China Tiptoes into Hollywood

Entrance to Grand Ocean Cinema at Harbour City
Image via Wikipedia

In the Hutong
Windows open
1454 hrs.

It was one of those temporal ironies that remind me that the Almighty (or Chance, for you secular humanists out there) has a sense of humor. Not long after I wrote a post warning Hollywood to use care in its dealings with China, Legendary Pictures announced that it had accepted a strategic investment for 3.3% of the company from a subsidiary of Orange Sky Golden Harvest Entertainment.

What makes the deal even more fun here in the Hutong is that my brother-in-law is on the executive team at Legendary. But let’s set that aside for a moment.

Nikki Finke over at Deadline.com does a writeup of the details, so I won’t dive too deeply into the nuts and bolts, nor will I wax poetic about Legendary’s successes. It is worth noting, however, that Legendary’s fare has a Chinese audience: their most recent hit, Inception, recently took in over RMB200 million at the Chinese box office.

Relationships aside, I expect the deal will avoid the tripwires I outlined, for several reasons.

  1. Legendary is a production company rather than one of the big studios. Washington is unlikely to raise an eyebrow.
  2. While the amounts involved were not disclosed, logic and experience suggest that we are not talking billions of dollars in paid-in capital. This is a “toe in the water” for all involved, an opportunity to get to know your partners while the stakes are low.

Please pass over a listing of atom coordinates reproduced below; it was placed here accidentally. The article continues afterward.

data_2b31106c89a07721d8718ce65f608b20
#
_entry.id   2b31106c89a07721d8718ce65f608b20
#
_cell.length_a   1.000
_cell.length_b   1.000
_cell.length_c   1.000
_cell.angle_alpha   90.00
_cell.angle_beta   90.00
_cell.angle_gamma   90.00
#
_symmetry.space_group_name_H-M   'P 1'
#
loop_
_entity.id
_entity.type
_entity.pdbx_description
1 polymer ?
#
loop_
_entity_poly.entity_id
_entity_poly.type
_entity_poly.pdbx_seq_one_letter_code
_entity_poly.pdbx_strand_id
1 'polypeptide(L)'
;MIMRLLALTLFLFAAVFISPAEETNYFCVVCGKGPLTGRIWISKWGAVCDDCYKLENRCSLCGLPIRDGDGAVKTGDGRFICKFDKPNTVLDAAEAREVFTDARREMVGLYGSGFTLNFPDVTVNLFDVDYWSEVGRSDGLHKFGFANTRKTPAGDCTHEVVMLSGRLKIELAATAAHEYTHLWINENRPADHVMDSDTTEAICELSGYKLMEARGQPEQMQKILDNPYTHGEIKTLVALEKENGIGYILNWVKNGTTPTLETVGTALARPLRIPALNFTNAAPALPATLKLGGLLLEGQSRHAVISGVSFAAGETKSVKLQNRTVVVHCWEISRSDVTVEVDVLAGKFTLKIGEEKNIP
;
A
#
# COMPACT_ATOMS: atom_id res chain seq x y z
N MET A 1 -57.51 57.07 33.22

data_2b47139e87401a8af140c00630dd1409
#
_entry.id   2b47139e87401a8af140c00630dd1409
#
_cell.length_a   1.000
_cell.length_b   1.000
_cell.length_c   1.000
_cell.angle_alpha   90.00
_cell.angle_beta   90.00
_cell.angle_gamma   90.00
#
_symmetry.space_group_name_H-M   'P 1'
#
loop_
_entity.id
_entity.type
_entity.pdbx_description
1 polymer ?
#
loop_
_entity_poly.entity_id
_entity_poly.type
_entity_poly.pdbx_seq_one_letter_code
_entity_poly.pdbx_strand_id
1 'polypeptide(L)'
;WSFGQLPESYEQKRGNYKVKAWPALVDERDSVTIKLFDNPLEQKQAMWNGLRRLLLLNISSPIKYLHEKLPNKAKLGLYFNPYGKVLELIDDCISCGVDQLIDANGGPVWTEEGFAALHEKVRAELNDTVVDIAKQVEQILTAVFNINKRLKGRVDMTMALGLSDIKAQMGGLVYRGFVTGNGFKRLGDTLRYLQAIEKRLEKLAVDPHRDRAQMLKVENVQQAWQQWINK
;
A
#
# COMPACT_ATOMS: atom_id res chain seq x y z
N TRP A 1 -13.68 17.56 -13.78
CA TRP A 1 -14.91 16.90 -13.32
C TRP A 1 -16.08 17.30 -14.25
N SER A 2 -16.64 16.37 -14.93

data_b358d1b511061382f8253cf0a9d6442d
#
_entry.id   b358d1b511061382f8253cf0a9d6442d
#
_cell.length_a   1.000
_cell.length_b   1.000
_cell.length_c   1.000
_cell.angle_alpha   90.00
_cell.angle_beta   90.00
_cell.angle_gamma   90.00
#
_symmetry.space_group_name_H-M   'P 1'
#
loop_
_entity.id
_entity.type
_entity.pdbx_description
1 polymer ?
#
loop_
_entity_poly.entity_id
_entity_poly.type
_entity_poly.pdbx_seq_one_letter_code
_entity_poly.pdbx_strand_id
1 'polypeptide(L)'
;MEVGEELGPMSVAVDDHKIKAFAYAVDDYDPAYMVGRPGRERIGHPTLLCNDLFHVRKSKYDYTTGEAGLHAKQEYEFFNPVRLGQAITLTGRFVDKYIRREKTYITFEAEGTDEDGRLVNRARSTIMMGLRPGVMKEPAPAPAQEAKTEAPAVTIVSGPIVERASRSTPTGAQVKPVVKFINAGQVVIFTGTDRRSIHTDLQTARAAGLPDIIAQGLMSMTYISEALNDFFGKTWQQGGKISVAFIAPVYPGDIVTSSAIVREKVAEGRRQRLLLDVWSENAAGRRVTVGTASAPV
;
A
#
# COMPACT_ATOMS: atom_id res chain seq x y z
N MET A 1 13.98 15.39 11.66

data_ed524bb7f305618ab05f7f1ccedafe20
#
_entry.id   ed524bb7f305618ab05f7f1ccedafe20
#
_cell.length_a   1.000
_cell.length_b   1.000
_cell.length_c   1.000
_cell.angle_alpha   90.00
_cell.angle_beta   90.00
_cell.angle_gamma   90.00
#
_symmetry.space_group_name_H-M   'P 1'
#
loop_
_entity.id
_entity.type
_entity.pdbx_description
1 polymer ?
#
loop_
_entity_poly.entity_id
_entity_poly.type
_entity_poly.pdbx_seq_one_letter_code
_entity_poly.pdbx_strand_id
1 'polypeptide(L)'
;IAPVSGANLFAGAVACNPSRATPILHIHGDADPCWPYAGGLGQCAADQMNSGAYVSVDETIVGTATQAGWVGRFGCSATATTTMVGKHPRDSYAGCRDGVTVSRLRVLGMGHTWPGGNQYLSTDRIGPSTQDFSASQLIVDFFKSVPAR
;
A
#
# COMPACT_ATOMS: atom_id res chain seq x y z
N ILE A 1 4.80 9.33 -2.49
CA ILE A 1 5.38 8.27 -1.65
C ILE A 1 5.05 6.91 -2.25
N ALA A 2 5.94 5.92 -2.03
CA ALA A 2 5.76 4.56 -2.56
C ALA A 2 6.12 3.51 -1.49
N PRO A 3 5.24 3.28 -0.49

3. The investment is for a very small stake – this is more about strategic opportunity than control over content.

In fact, I expect this deal to be widely imitated: production houses that are not already looking for Chinese partners will start hunting, and Chinese film entities will now follow their cultural instinct to Keep Up with the Zhous by looking for similar tie-ups.

Therein lies the caveat: it is in the predictable imitative that reason lies for concern. If further deals match the modesty of the Legendary OSGH tie-up, and the partners remain as overtly commercial as Golden Harvest, the China-Hollywood link will build without outside interference.

But if the pace of deals grows too quickly in frequency and/or size, it will elicit a response that will serve neither the industry nor the companies well. In any case, firms on both sides of any deal need to be transparent about the rights and powers granted to each partner in the tie-ups. More important than confidentiality in these cases is the comfort of the governments and movie-going publics in the U.S. and China with the closer relationship between the two industries.